Steady, forceful blowing may be in order for a small fire in an enclosed space that has mysteriously slowed down, but blowing may extinguish a fire if it is done abruptly or when it is not needed. Most large fires easily create their own circulation, even in unfavorable conditions, but the variant log-cabin fire-build suffers from a chronic lack of air so long as the initial structure is maintained.
Once the large kindling is burning, all of the kindling should be put on the fire, save for one piece at least a foot long. This piece is useful later to push pieces of fuelwood where they are needed. Once all of the kindling is burning, the fuelwood should be placed on top of it (unless, as in the rakovalkea fire-build, it is already there). For best results, two or more pieces of fuelwood should be leaned against each other, as in the tipi fire-build.
Campfire activities 
Campfires have been used for cooking since time immemorial. Possibly the simplest method of cooking over a campfire and one of the most common is to roast food on long skewers that can be held above the flames. This is a popular technique for cooking hot dogs or toasting marshmallows for making s'mores. Another technique is to use pie irons — small iron molds with long handles, into which can be placed slices of bread with some form of filling — which are placed over hot coals to cook. More elaborate grills, cast iron pots and fire irons can be used on the campfire to cook most foods. However, portable stoves are often used instead of campfires for cooking.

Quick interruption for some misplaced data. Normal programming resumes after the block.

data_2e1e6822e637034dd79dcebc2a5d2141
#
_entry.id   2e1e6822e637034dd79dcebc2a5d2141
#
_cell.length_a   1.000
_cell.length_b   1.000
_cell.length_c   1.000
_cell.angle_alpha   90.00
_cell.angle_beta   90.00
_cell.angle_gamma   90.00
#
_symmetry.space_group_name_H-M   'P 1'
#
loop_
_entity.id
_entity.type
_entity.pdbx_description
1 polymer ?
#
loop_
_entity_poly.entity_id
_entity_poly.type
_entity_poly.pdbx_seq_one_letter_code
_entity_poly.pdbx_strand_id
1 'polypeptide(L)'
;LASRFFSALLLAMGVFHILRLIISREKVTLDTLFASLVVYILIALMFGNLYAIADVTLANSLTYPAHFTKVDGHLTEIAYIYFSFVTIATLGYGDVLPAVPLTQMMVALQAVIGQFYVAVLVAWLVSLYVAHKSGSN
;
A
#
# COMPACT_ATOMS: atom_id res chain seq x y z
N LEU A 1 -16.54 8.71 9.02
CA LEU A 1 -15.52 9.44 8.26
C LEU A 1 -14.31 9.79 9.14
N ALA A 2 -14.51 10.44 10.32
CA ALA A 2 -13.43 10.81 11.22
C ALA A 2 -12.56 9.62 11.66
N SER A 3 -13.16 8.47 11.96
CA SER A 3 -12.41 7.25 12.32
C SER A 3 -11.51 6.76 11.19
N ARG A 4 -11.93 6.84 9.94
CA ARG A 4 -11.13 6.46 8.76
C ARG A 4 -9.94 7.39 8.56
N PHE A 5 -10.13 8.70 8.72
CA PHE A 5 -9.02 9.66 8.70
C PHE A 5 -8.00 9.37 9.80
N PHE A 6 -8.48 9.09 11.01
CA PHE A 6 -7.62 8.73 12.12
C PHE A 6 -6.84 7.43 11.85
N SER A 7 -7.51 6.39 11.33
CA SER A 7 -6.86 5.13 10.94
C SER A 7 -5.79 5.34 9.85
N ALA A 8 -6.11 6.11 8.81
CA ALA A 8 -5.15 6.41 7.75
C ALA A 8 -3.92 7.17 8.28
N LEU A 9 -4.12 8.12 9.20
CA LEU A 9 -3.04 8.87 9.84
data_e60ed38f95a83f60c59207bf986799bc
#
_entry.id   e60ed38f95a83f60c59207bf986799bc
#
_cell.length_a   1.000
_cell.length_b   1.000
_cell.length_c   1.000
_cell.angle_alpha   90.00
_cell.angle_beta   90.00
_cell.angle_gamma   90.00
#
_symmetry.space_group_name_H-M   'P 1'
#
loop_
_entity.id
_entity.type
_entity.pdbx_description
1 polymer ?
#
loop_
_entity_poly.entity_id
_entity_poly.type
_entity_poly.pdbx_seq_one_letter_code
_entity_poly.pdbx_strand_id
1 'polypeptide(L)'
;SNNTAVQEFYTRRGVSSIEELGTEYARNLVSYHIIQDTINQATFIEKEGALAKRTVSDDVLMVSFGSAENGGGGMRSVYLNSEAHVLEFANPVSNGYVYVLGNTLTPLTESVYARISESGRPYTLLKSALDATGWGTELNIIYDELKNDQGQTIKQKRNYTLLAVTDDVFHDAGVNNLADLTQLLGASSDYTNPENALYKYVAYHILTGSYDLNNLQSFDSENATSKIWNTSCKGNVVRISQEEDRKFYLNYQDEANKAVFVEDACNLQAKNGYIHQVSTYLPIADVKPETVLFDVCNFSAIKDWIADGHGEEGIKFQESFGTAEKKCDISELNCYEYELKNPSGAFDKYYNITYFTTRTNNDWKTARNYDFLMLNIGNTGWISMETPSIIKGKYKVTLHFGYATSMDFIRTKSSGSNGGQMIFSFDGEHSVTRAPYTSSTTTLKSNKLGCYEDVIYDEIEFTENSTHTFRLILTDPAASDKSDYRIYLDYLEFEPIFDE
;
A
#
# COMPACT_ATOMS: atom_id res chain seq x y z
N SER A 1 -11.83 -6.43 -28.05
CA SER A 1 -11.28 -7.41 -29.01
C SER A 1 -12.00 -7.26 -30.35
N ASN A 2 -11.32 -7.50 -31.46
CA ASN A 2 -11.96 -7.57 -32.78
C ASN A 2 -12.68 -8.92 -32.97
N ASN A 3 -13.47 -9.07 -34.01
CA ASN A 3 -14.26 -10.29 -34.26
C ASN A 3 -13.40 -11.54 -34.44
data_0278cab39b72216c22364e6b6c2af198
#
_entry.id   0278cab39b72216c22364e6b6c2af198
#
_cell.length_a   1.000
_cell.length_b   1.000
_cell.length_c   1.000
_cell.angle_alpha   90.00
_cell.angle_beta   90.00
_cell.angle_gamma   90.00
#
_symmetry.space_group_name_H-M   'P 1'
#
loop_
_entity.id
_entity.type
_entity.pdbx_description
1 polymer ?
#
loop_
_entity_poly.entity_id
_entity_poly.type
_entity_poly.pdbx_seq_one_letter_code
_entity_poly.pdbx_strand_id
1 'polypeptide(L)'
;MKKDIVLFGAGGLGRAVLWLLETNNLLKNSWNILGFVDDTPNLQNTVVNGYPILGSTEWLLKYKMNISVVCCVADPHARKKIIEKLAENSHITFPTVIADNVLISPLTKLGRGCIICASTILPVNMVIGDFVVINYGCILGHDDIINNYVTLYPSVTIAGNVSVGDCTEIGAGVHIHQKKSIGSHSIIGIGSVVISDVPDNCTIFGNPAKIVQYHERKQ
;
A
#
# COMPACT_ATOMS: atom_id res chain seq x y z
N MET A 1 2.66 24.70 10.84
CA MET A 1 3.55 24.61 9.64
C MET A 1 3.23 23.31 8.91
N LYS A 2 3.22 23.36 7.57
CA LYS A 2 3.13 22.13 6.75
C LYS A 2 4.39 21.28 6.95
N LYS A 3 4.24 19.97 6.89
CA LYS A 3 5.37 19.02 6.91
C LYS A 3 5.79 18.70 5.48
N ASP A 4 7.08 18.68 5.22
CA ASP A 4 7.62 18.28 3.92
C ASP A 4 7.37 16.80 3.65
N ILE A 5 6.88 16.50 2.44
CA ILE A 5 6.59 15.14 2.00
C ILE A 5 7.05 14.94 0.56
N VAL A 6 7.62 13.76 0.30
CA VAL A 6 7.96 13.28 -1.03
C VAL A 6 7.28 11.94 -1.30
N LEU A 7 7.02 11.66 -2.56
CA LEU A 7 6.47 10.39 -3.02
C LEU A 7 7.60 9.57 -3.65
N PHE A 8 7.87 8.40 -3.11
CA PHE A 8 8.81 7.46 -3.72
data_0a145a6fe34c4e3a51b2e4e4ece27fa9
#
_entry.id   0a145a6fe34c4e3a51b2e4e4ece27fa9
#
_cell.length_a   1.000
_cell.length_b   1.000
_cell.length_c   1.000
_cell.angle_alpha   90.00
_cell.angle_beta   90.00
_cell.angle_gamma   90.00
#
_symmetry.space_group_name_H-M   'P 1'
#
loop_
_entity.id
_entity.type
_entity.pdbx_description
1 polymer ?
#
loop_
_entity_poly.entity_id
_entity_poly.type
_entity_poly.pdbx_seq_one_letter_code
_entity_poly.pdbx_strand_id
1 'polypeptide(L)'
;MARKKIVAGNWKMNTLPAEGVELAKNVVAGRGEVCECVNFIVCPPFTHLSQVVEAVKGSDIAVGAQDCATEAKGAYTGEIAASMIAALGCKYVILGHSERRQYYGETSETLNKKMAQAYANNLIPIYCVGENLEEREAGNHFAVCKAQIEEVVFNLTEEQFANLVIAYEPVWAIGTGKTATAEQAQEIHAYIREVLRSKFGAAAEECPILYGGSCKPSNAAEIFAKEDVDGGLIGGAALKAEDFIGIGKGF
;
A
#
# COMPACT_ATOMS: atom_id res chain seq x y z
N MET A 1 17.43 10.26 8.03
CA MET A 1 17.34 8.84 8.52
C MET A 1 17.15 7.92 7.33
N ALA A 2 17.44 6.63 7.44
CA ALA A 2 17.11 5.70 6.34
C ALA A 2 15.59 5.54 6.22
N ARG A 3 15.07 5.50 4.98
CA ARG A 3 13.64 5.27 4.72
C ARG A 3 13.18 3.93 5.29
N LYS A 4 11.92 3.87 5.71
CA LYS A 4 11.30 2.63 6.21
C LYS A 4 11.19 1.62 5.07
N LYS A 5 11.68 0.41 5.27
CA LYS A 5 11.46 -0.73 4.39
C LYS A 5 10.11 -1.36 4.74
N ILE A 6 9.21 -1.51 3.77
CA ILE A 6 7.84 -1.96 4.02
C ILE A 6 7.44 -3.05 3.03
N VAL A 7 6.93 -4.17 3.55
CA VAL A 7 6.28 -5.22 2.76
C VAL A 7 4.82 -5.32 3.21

- For more information, see Campfire cooking.
Most campfires, though, are lit exclusively for recreation, often as a venue for conversation, storytelling; or song. Another traditional campfire activity involves impaling marshmallows on sticks or uncoiled wire coat hangers, and roasting them over the fire. Roasted marshmallows may also be used for s'mores.
Beside the danger of people receiving burns from the fire or embers, campfires may spread into a larger fire. A campfire may burn out of control in two basic ways: on the ground or in the trees. Dead leaves or pine needles on the ground may ignite from direct contact with burning wood, or from thermal radiation. Alternatively, airborne embers (or their smaller kin, sparks) may ignite dead material in overhanging branches. This latter threat is less likely, but a fire in a branch will be virtually impossible to put out without firefighting equipment, and may spread more quickly than a ground fire. Hence, many campgrounds include fire rings to prevent this from occurring.